Telematics, or the commonly known term the black box, is likely to have an increasing impact on motor insurance. It’s an interesting dynamic so we thought we would share our light hearted review on the advantages and disadvantages of this new approach, as well as road testing it ourselves. We obtained a ‘try before you buy’ from one of our insurance partners, so that we could report back to you first hand as we believe it’s important to provide you, our clients, with practical advice.
The sensible stuff first. There are around 1800 fatalities on our roads each year, with a further 23,000 serious injuries. We all see the rationale behind trying to make our roads safer, and therefore we should all be delighted with advances in technology that help these statistics move in the right direction.
We had heard these black boxes are capable of amazing and varied levels of service. Here are a couple of quick claims from some insurers in relation to their own black box offerings:
“If, like some parents you pay (begrudgingly) for your son’s insurance, then our black box will send you a text when they are speeding.”
I imagine this is going to make for some interesting family discussions. What do you do when you receive the text? Do you immediately call your son and ask him to slow down, hoping his blue tooth hands free is working?
“With our black box tracking app you can see where your car is at all times.”
Not particularly useful if you are the sole driver, unless you have lost your machine in a car park and not good, if you like to stop for a very quick ‘orange juice’ on the way home from work. In actual fact, this App allows your every move to be tracked, with a historic analysis available if you decide to pretend you have worked late at the office!
Anyway, ignoring the claims, we hired a normal small black box. Its’ sole purpose was to help the policyholder improve their driving and reduce their costs. Now that sounds logical! Aviva have taken the view that the best way to promote the use of their black box is to promote driving efficiencies amongst friends and families. It will be interesting to see if it drives away a policyholder’s alpha (competitive) spirit from seeing how much smoke can emerge from a set of tyres, in favour of a regular rendition of driving Miss Daisy, in the pursuit of clocking up free miles and being declared the best driver in the village.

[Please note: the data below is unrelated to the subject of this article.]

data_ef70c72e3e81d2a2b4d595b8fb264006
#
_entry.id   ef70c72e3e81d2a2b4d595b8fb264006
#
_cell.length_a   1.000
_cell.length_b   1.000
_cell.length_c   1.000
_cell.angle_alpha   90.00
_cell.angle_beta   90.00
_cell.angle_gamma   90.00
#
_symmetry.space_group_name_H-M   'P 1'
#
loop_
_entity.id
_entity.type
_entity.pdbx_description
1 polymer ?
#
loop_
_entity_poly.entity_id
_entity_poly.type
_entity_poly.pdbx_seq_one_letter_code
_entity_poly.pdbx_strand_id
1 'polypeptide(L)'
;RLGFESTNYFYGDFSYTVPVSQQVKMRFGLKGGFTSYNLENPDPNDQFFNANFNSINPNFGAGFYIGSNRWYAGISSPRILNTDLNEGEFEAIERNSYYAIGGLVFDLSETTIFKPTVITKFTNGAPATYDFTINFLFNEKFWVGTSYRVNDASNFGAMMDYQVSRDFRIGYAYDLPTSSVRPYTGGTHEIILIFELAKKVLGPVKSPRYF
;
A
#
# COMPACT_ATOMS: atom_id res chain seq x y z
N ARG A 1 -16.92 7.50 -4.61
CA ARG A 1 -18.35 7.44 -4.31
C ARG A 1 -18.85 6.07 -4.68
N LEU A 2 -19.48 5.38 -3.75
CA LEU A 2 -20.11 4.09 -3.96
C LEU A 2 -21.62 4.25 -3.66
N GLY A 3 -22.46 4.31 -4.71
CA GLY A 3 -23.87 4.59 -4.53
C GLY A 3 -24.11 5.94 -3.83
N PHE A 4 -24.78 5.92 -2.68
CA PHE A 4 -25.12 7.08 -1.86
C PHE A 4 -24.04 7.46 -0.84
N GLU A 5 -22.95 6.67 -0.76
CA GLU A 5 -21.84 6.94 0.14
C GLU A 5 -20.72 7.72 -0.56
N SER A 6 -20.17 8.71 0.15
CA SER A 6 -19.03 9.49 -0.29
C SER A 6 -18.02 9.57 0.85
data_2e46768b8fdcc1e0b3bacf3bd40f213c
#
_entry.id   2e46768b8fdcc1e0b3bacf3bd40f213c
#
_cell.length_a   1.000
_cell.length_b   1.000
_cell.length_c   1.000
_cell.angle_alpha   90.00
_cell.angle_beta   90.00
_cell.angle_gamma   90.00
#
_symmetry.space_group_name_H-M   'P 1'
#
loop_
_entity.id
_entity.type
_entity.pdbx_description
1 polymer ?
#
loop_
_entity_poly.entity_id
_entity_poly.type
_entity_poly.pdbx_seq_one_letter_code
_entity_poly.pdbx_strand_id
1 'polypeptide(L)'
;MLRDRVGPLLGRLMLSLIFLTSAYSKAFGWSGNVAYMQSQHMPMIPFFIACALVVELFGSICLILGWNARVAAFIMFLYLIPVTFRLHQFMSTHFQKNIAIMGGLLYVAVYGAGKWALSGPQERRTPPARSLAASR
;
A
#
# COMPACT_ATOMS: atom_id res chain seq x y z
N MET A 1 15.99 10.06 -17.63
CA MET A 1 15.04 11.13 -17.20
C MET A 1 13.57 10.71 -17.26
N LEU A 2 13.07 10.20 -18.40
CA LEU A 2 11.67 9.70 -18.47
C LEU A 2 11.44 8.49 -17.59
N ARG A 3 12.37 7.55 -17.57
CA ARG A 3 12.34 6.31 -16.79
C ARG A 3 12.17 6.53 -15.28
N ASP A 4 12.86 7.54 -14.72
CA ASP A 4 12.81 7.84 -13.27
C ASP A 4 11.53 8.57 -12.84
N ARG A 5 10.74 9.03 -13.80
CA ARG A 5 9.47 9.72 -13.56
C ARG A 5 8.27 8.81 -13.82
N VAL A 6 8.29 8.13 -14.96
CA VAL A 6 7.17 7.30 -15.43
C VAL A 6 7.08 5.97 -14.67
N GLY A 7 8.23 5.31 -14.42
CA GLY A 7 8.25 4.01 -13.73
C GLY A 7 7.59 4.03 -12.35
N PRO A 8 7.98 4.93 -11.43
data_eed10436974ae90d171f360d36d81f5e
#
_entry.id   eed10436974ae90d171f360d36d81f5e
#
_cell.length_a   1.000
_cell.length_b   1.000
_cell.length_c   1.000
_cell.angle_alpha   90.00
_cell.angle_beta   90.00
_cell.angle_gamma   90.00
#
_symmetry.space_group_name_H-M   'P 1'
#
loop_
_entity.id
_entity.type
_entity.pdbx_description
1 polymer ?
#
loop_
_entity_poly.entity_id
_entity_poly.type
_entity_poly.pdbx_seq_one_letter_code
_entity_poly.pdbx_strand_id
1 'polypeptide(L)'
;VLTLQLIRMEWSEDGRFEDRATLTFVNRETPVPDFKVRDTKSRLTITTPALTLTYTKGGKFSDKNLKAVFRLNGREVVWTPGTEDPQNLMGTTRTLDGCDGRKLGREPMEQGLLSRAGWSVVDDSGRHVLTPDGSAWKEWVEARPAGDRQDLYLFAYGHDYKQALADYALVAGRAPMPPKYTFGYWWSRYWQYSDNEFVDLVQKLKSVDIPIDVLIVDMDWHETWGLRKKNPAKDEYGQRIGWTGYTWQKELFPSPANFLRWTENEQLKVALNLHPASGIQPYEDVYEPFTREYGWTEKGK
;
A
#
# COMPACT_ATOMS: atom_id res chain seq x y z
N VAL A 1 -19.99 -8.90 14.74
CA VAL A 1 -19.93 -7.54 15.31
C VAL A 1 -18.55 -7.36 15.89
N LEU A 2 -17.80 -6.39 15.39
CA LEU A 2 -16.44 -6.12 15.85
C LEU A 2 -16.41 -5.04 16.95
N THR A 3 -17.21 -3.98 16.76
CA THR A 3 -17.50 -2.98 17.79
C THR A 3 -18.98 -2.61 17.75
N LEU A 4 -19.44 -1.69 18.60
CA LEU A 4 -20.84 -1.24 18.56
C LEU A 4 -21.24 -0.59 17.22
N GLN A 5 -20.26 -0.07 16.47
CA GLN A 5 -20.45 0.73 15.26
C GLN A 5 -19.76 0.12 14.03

This black box reported back to us in a traffic light system based on speed, time of travel, how smooth the ride was, and how sensibly the vehicle cornered. In return for a green light the goodies on offer were extra miles for free, or a discount on next year’s premium. This box is designed to work on an annual mileage basis. Extra miles credited can be rolled over to next year to reduce your premium.
To fit the box took 20 minutes, during which time the engineer gave the car the once-over to check that things like lights and indicators were working properly and logged anything that wasn’t (as it happened I had a brake light out, which I subsequently got replaced.)
From that moment on, every second I was at the wheel was logged and my driving style assessed, from early morning school runs to late night petrol runs and everything in between.
Under this system, drivers are scored between 10.0 (good) and -10.0 (bad) in three key areas: smoothness, which means no harsh braking or accelerating; usage, which means trying to avoid night driving and excessively long or short journeys; and speed, which obviously means no speeding.
We kept the device in play for around 3 weeks. Over this time, I managed to drive more slowly and eventually registered an improved level of smoothness, so much so that I had generated a 14% discount (should I keep this up) on next year’s renewal.
The question however remains. Do the savings take the fun out of driving? It did feel a little bit like being sat next to a policeman. There is no doubt however that for the right type of driver, this might be a groundbreaking tool. I’m thinking particularly where the driving type is pigeon holed, as a ‘young driver’ ‘old driver’ ‘male or female’ driver. That means that the chances of you having an accident are assessed more accurately based on your driving behaviour, rather than being based on broad assumptions about your social group as a whole. And with the continuing growth of smartphone technology, there is increasingly no need to actually have the black box installed, with an App being used to capture all necessary data. Beware however that your car could soon start cutting off your phone calls, silencing the radio and monitoring the weather via intelligent windscreen wipers, as insurers look to work on the prevention of the accident rather than the cost incurred in the cure.
Hope you enjoyed our review into product innovation. As your active Risk Broker, we will continue to review all markets to ensure you our clients receive advice appropriate to your personal circumstances. Next month we will look at claims, in particular the claim and blame culture, and the importance of our bespoke client claims handling service.
Until next time……drive safely.